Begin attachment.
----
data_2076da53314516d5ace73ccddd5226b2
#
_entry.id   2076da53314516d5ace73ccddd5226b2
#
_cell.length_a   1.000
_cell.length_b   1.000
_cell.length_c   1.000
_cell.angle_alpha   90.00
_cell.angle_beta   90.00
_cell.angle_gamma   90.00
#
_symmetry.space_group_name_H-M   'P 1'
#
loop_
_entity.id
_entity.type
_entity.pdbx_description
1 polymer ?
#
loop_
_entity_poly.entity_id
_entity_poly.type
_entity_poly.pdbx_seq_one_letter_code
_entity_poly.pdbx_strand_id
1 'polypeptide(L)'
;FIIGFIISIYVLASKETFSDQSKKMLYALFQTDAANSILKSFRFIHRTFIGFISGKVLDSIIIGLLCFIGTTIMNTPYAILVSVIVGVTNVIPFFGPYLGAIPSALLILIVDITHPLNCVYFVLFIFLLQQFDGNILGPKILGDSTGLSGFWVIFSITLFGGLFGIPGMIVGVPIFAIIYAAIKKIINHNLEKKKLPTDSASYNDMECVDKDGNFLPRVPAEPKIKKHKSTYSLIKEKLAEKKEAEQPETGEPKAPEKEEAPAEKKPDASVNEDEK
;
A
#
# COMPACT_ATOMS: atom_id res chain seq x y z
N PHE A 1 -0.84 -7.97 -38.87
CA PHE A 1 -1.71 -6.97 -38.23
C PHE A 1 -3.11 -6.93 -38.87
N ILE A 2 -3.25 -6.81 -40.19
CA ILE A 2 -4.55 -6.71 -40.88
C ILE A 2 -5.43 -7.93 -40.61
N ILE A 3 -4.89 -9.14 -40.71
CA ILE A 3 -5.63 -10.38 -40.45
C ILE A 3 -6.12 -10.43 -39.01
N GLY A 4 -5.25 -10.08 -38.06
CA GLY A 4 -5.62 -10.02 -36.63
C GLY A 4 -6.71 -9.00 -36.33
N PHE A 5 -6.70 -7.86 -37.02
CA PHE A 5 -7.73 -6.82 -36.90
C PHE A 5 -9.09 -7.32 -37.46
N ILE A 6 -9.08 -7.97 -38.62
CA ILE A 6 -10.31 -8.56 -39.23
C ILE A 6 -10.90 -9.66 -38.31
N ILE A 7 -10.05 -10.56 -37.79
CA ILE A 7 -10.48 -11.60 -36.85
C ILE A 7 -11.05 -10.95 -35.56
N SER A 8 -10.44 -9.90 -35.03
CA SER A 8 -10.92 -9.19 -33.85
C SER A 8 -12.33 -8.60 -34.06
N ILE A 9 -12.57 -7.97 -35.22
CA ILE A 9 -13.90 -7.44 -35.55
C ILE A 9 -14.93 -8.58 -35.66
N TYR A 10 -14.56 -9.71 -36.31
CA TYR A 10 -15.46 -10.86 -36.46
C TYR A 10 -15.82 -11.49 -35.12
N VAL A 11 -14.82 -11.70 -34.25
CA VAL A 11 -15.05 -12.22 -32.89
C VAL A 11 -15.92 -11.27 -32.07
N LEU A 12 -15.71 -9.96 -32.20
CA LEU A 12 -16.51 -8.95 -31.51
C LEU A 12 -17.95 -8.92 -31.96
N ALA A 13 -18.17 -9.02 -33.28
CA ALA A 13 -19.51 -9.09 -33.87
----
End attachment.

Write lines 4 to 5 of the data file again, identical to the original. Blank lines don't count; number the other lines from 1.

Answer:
#
_cell.length_a   1.000